Damian Fisher, 43, was driving in Bromley, south-east London, when he noticed smoke coming from an air vent next to the dashboard. He stopped the car, got out, and was inspecting the vehicle when the fire began.
“It literally took five minutes from start to finish,” said Mr Fisher.
“I went into hysterics. The fire brigade turned up and said I was in shock so they got me some oxygen. To make matters worse when I got home there was a letter on my doorstep from Vauxhall recalling the car because it might catch fire.”
We know it is wrong but we are not changing it.
That is the attitude of New York state officials towards a more than 50-year-old error in the name of the Verrazano-Narrows Bridge. It is spelled with one Z but should actually be spelled with two Zs after the Italian explorer Giovanni da Verrazzano, who discovered New York Harbour in 1524.
Despite a new petition drive by a Brooklyn college student to make things right in deference to Italian-Americans, Metropolitan Transportation Authority officials say it would simply be too expensive. Renaming the Triborough Bridge after Robert F Kennedy in 2008, for example, cost $4m.
Brooklyn college student Robert Nash called the error a “travesty”. He has started an online petition to add the other Z to North America’s longest suspension bridge.
People are being urged to look out for hummingbird hawk-moths in their gardens this summer, to see if a striking moth is attempting to colonise the UK.
The moth, whose wings beat 80 times a second to allow it to hover like a hummingbird over flower heads as it feeds, is usually only a summer visitor from the continent.
But the warming climate has seen the day-flying moth successfully spend the winter in greenhouses and sheltered spots in south-west England in recent years, according to wildlife charity Butterfly Conservation. The experts are asking members of the public to look out for the brown and orange moths for its Moth Night events.
A hunt for 1,066 arrows hidden at castles, forts, stone circles, and stately homes has been launched to mark the 950th anniversary of the Battle of Hastings.
English Heritage has hidden the red-tipped and red-feathered arrows for visitors to find at sites from the Isle of Wight to Hadrian’s Wall, as part of its commemorations of the events of 1066, one of the most important dates in English history.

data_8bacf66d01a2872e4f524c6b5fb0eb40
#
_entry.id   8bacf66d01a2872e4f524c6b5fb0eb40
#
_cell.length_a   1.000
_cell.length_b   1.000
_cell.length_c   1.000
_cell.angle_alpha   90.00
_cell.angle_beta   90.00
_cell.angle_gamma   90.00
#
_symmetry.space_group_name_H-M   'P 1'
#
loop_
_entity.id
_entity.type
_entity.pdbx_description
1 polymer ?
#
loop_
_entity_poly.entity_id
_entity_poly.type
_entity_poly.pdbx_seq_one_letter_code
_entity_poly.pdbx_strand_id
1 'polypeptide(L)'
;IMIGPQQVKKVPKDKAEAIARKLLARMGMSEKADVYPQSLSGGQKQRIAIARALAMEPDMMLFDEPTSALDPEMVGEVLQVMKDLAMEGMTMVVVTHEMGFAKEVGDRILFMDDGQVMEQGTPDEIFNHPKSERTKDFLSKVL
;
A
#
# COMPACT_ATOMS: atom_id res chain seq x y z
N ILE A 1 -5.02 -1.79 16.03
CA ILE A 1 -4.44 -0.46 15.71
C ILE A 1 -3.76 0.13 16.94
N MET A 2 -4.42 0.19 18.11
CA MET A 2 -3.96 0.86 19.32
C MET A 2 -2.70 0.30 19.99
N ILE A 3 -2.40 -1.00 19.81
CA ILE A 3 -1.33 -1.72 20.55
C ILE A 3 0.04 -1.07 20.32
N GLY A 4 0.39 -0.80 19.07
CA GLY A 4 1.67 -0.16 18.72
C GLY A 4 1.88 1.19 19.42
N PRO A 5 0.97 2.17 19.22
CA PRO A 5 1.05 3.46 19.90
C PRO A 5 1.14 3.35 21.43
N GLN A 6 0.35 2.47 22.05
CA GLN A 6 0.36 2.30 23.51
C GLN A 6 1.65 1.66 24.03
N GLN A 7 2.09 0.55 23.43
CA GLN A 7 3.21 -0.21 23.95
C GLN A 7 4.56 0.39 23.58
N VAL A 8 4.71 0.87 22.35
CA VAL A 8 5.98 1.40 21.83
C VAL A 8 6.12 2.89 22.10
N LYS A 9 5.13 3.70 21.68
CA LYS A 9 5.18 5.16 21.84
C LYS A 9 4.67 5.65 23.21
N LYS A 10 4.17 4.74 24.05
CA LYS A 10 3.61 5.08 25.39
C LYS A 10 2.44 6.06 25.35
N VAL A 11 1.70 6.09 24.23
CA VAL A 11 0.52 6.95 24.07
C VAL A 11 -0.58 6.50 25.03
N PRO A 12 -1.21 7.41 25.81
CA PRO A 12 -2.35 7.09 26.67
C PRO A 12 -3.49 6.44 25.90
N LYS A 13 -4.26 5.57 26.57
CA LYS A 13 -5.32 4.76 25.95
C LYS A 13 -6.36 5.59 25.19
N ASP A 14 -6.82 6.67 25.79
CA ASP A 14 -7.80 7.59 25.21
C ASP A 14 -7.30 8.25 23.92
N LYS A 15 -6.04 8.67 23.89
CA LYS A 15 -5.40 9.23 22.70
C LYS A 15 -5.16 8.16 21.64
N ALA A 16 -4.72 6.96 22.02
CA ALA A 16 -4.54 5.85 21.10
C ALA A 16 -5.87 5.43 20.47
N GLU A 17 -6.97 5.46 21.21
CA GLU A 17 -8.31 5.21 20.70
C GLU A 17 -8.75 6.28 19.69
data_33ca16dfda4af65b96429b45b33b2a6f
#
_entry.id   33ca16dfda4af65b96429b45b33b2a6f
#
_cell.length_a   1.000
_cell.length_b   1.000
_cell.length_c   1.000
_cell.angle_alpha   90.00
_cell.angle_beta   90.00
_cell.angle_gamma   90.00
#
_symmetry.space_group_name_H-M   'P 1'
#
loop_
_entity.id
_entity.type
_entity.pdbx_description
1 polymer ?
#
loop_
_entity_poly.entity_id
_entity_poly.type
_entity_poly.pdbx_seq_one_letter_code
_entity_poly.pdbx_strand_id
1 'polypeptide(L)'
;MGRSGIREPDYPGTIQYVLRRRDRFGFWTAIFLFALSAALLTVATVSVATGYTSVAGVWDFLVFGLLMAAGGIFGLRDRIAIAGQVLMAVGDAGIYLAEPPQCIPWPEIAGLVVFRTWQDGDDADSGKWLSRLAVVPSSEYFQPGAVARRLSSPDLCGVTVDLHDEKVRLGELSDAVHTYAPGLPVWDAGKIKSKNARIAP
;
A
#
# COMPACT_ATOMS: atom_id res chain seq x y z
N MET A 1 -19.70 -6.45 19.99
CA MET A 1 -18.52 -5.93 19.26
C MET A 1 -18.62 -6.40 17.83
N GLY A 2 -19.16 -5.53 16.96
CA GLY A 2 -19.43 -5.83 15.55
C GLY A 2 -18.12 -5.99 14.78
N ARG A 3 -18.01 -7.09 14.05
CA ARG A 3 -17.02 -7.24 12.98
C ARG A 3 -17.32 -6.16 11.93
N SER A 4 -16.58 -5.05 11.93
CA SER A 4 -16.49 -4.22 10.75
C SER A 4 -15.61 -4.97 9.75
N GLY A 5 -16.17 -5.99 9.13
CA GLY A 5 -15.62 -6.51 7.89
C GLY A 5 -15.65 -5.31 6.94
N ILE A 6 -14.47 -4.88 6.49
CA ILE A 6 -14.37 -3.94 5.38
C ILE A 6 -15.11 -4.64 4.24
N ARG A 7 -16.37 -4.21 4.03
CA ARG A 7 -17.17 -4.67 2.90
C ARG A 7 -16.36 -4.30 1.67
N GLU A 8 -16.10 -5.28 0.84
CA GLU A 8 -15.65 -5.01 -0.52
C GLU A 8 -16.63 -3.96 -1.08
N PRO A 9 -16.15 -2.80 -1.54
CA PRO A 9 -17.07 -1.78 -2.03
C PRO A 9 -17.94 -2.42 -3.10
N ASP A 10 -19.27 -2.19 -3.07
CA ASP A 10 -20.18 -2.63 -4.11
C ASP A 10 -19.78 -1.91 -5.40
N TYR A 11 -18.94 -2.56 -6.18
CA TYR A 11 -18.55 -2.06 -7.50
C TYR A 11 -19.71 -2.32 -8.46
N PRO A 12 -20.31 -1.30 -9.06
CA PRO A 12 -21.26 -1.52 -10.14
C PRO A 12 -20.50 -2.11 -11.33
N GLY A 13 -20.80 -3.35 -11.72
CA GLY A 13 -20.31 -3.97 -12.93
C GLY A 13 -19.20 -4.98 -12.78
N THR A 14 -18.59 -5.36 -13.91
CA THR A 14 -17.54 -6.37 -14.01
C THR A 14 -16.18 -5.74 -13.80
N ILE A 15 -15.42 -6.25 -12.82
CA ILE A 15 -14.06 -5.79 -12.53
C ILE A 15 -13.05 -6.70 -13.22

History buffs who find the arrows will win one of 1,066 prizes, including a castle sleepover and a private tour of Stonehenge.
Tens of thousands of asthma sufferers swallowed live sardines or murrel fish smeared with a yellow herbal paste in a ritual that they believe will cure their breathing problems.
The Goud family that administers the traditional treatment in the southern Indian city of Hyderabad said its ancestors received the secret formula from a Hindu saint about 170 years ago. They refuse to reveal the mixture’s ingredients, and doctors say it is unproven.
A restaurant worker’s husband chopped a suspected armed robber with a cleaver to get him out of the shop.
Police records say 19-year-old Jabrie Brown entered Crazy Wings in Virginia with a gun and demanded money from a cashier and customer.
Records say the cashier tried wrestling the gun from Brown as he was putting the customer’s money in his pocket. That’s when police say the cashier’s husband came from the kitchen and chopped Brown’s shoulder with the cleaver, leaving two deep wounds.
Brown fled with the money but was later found and taken to a hospital.
Police have rescued and found a home for a kitten found stranded in the middle of a Louisiana bridge.
Causeway General Manager Carlton Dufrechou says a commuter called the bridge authority this week to report seeing the kitten on the northbound span of the Lake Pontchartrain Causeway.
Dufrechou says Officer Shenandoah Jones rescued the kitten, which seems to be OK except for a small bruise on its chin.
Dufrechou thinks the animal must have been hiding in the engine compartment of a large car or SUV and fell out, or someone tossed the kitten from a moving car.
A wind-driven beach umbrella struck and killed a 55-year-old woman in Virginia Beach, Virginia.
Lottie Michelle Belk, of Chester, Virginia, was hit when a strong gust of wind tossed the anchored umbrella across the sand on Wednesday afternoon.
Belk was struck in the torso and went into cardiac arrest. Emergency personnel transported her to a hospital, where she died.